The Independent learnt last night that Irish and British ministers have received the first draft of detailed, step-by-step proposals by officials for such decommissioning.
The Queen is due to make a visit to Belfast today - her first since the ceasefire - to underline advances made by the peace process in Northern Ireland.
In a separate move to boost the peace process, Michael Howard, the Home Secretary, announced the lifting of 16 exclusion orders against suspected terrorists, preventing travel to Britain, but 40 other orders remained in force.
The bipartisan approach to the peace process was disrupted when Labour voted against the renewal for another 12 months of the Prevention of Terrorism Act after Mr Howard had refused to give a commitment to a fundamental review of the powers. It was passed by 314 to 212 votes, a majority of 102.
Rejecting demands by Jack Straw, the shadow Home Secretary, for a review, Mr Howard said if the moment came when some of the powers could be discontinued, the Government could do so. His refusal to follow Sir Patrick Mayhew, the Northern Ireland Secretary, in lifting all exclusion orders under his powers is likely to disappoint Irish ministers, who have been seeking more movement by London to maintain the momentum of the peace process.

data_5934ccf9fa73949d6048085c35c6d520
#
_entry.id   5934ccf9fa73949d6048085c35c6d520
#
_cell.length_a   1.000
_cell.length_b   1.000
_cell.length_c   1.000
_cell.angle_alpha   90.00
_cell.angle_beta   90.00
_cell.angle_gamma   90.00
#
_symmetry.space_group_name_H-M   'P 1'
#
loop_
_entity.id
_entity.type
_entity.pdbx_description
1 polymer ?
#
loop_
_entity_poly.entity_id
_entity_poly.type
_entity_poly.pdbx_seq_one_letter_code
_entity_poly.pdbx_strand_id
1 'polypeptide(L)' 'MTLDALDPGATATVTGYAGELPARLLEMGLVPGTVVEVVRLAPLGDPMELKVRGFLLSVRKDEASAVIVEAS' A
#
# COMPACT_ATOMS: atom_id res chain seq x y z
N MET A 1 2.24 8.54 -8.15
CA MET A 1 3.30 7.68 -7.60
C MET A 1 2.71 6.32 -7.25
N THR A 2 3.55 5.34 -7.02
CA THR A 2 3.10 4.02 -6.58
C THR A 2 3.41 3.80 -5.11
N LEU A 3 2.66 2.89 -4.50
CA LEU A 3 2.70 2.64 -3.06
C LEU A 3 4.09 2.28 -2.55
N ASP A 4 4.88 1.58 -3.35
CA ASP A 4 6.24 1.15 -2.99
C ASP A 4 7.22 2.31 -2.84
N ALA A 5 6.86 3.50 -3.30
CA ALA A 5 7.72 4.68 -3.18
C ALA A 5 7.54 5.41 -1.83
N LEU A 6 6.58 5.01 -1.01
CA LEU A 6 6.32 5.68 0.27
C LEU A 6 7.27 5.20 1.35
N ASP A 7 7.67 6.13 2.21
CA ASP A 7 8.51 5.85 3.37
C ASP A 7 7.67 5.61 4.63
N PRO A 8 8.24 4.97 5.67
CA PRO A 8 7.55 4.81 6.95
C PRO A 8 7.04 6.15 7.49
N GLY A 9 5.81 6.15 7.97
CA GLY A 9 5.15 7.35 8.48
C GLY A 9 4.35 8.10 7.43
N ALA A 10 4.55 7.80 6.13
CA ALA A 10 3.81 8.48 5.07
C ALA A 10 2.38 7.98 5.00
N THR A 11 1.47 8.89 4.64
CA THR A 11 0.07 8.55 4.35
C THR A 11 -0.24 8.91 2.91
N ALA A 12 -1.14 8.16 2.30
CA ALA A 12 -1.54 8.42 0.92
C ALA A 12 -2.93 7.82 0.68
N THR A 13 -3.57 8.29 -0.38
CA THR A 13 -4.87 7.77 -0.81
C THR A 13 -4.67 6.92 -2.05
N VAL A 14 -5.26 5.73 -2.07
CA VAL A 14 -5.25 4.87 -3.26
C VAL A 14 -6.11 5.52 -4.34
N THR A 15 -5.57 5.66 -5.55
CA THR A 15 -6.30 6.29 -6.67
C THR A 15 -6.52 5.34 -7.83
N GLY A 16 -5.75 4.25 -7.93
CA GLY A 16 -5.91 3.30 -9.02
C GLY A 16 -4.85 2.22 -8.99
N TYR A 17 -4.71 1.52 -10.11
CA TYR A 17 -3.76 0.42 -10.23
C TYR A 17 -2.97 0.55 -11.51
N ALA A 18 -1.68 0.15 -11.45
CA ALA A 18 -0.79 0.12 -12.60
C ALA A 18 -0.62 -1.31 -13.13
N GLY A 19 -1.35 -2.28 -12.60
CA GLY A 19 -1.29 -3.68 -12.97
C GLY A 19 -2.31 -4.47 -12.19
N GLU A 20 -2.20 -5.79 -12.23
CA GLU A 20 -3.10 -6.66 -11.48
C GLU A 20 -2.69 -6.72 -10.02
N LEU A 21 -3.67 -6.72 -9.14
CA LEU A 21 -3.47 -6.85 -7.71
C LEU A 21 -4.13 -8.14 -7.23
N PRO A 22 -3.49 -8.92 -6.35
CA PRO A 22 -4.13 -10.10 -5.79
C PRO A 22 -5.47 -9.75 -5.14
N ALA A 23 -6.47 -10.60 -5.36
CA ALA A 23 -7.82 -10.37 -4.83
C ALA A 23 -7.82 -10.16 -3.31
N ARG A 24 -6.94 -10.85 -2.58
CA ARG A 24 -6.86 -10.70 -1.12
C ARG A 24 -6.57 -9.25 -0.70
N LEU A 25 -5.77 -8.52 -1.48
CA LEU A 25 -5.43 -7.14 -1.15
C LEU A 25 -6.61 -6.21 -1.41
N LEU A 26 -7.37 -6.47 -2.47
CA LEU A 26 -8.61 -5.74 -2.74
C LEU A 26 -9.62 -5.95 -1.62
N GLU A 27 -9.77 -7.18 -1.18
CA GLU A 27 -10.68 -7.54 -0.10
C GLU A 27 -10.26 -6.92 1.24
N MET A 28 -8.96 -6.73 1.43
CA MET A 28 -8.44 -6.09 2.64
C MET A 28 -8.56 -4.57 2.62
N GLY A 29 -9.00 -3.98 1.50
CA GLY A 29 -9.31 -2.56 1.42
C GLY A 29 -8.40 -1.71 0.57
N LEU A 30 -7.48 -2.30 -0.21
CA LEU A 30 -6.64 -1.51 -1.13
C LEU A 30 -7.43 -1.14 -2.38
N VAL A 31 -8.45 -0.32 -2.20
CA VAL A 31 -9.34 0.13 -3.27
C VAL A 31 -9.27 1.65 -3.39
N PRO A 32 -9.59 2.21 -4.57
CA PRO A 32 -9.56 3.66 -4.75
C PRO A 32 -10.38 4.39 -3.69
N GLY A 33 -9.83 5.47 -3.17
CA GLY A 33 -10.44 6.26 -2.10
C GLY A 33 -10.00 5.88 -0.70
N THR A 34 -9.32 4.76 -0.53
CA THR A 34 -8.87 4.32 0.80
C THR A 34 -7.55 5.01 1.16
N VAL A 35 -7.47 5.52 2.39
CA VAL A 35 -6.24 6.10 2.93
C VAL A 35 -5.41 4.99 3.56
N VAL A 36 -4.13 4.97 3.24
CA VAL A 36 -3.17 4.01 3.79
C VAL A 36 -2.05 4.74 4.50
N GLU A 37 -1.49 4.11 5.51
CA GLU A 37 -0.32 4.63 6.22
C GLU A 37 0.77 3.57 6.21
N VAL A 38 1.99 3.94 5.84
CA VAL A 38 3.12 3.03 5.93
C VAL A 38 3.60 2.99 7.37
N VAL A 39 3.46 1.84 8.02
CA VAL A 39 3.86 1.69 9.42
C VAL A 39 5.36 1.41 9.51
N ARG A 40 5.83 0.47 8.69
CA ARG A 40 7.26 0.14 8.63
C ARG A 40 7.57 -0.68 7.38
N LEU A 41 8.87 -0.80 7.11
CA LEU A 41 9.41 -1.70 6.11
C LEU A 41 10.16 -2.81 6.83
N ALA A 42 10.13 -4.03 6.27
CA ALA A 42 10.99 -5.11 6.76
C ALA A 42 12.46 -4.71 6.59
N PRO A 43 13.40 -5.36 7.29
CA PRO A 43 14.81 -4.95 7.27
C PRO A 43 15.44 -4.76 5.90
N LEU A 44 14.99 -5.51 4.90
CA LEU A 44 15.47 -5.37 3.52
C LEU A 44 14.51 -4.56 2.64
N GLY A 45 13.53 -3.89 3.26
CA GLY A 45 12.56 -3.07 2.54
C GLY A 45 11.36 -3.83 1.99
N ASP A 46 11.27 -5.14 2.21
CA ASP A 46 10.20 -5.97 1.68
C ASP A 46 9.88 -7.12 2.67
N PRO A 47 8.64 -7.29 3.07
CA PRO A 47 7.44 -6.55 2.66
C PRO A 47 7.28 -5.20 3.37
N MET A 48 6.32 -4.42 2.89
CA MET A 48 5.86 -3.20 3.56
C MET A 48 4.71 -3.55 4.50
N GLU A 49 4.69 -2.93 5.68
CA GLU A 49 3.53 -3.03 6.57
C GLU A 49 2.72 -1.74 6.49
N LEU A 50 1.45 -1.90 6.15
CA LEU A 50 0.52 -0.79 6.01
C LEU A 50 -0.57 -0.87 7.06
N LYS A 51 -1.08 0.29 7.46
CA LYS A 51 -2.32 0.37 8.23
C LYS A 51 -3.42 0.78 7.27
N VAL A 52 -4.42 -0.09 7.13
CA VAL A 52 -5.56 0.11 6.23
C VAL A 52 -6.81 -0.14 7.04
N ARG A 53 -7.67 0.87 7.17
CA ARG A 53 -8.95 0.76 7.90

Mr Howard said he had not lifted all the orders because "if the ceasefires were to break down, we might receive very little, if any, warning and, without doubt, many of the key targets would, as before, be on this side of the water". Those excluded were still a threat, he said.
However, the Government bowed to pressure from Dublin and Sinn Fein to move on its reluctance to let ministers take part in direct talks with Sinn Fein leaders, including Martin McGuinness. That reluctance to be seen engaging in talks while the IRA has stockpiles of weapons has led to recriminations by Sinn Fein leaders.
Irish ministers have warned the Government not to make the decommissioning of weapons a stumbling block to further talks.
British ministers have admitted privately that talks between officials and Sinn Fein have made little progress. The Northern Ireland Secretary denied there had been any shift in the government demand that "substantial progress" on weapon decommissioning should be made before Sinn Fein could enter all-party talks. The meetings between ministers and Sinn Fein will be bilateral talks which, Downing Street emphasised, could only lead to all-party talks if the IRA surrendered some weapons.
The possibility of face-to-face contact between ministers and Sinn Fein without a single weapon being surrendered caused anger and alarm within the Unionist community. John Taylor, Ulster Unionist MP for Strangford, said ministers appeared to be performing a complete U-turn.
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